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Issue 3, February 2015

PUB - Public Understanding of Biotechnology
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A gold mine of inspiration

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Professor Peter Rose has pioneered a biotechnological process for rehabilitating coal mine dumps using indigenous fungi. Image provided by Clinton Wittstock.
A decade has passed since Peter Rose, Emeritus Professor of Biotechnology at Rhodes University, helped Anglo American to do in six months what Mother Nature left to her own devices would do in 60 years.

“I was approached by the Vice-President of the Coal Division of Anglo American to try find a solution to the huge problems they were having in their attempts to rehabilitate waste coal dumps and the land that they had damaged through their open-cast mining operations,” said Professor Rose, who is the man responsible for launching the first Biotechnology Department in South Africa at Rhodes University.

Professor Rose explained that although Anglo American stored the top soil they stripped from land they mined, by the time they were ready to use it to fill the huge open-cast mines, the soil had lost its living structure. None-the-less, they tried to fill the holes with it mixed with clay and attempted to grow grass on it.

Similar problems were experienced in covering waste coal dumps where they devastated hectares of land to harvest clay and soil for the dump capping process and the grass wouldn’t grow successfully due to the lack of nutrition. Moreover, when the rains came the soil was washed away, the water penetrated into the dump and started a very destructive process called Acid Mine Drainage (AMD).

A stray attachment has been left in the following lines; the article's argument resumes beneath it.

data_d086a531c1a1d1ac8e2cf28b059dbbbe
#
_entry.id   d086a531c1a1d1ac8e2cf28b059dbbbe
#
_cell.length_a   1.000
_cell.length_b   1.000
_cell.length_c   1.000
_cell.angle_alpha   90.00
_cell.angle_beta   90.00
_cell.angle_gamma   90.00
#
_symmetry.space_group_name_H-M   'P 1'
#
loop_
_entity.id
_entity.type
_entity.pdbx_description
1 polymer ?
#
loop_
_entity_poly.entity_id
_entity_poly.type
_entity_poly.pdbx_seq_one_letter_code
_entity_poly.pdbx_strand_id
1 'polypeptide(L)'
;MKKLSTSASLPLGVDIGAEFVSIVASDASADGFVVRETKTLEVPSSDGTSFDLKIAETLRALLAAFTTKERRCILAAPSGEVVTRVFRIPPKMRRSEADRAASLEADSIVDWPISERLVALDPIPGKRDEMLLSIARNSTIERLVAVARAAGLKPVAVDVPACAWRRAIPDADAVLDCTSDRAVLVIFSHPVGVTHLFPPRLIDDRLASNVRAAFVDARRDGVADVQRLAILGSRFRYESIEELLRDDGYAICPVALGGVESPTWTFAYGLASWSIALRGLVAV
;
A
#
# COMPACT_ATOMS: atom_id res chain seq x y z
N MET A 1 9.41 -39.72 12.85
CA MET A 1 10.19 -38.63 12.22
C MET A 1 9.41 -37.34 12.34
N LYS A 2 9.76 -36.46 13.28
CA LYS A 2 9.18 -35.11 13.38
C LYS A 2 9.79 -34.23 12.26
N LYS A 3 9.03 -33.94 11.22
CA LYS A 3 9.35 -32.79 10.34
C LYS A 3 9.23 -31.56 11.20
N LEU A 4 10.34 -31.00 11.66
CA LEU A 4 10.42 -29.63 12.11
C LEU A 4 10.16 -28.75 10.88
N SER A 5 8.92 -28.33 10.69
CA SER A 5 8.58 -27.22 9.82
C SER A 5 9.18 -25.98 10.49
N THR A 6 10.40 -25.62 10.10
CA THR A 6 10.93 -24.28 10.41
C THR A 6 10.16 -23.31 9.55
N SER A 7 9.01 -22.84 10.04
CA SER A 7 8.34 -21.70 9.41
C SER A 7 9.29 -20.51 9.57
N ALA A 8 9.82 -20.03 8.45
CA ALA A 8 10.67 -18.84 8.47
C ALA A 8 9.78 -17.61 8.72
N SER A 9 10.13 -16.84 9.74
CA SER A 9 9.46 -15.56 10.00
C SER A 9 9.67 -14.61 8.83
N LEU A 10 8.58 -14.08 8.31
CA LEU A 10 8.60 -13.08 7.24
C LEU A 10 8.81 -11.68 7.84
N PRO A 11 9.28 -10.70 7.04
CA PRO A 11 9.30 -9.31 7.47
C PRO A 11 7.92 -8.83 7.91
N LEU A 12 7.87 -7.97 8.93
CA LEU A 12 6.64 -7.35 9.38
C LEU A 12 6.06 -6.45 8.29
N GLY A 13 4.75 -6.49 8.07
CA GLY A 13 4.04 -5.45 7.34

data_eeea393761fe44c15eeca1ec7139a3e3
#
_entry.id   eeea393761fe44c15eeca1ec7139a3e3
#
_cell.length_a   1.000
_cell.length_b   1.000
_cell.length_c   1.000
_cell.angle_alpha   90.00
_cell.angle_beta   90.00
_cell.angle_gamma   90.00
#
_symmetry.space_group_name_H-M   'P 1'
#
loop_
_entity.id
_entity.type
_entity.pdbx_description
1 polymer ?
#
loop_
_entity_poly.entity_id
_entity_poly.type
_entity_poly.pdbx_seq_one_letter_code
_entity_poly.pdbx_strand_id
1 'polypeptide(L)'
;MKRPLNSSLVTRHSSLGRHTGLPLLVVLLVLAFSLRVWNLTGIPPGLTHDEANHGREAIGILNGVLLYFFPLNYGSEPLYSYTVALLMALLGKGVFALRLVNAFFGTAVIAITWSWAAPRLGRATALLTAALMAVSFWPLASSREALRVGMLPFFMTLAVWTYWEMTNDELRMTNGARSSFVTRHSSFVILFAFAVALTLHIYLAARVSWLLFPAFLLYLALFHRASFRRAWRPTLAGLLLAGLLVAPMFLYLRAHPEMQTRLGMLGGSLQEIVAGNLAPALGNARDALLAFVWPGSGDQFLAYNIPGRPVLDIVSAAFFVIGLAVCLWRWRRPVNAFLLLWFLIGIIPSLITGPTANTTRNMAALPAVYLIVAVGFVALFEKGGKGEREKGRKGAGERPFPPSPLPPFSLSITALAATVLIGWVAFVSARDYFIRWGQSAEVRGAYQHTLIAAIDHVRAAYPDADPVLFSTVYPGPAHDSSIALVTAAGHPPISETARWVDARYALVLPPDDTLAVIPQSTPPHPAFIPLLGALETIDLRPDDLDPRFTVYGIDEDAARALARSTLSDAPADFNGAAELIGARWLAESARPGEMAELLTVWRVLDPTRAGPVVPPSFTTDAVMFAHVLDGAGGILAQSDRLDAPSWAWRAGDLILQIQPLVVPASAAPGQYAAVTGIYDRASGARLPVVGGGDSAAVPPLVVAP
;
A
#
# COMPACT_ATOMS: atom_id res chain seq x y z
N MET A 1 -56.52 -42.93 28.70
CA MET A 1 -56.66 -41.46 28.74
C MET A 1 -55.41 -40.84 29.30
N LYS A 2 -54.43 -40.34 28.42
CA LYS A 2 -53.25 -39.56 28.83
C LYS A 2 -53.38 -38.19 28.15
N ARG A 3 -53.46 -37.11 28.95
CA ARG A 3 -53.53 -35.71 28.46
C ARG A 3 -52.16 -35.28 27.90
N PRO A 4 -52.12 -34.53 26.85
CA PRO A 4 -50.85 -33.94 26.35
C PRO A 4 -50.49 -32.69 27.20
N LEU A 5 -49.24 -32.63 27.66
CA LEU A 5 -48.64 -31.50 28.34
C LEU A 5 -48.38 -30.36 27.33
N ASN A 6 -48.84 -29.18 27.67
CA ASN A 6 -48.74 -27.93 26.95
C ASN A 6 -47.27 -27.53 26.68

"I went to investigate and while standing on the dumps I noticed the odd plant growing here and there. I kept on thinking, ‘How come these plants are growing in this hectares-huge wasteland of coal?’ I finally went to have a closer look, and was amazed at what I found,” said Professor Rose.

He  explained that when he dug around the plants and pulled them out he was struck by a smell he had become accustomed to while studying mycology, suggesting that a fungus could be present. “When a fungus is active in soil it releases a gas called geosmin. The smell it produces is the same sort you get after thunderstorms or when digging in wet soil,” he explained.
Taking a soil sample back to Rhodes he confirmed that there was indeed a fungus present and was then able to isolate the species involved.

“We found out that a symbiotic relationship existed between the plant roots and this fungus, termed a mycorrhizal association,” Professor Rose said, explaining that as the grass grew and photosynthesised it released organic acid from its roots. The fungus fed on this acid, broke the coal down which in turn released the minerals the plants needed for growth.

He said that it was in fact a process of nature reversing herself. During coal formation, humus and organic material is compacted and solidified to become coal and in this instance the fungi reversed the process breaking the coal back into humus.
What is an geosmin?

Geosmin is an organic compound with a distinct earthy flavor and aroma produced by a type of Actinobacteria, and is responsible for the earthy taste of beets and a contributor to the strong scent (petrichor) that occurs in the air when rain falls after a dry spell of weather or when soil is disturbed.

Based on this knowledge, Professor Rose was able to develop a process which he has patented under the name Fungcoal and is used by Anglo American very successfully to rehabilitate coal mine dumps.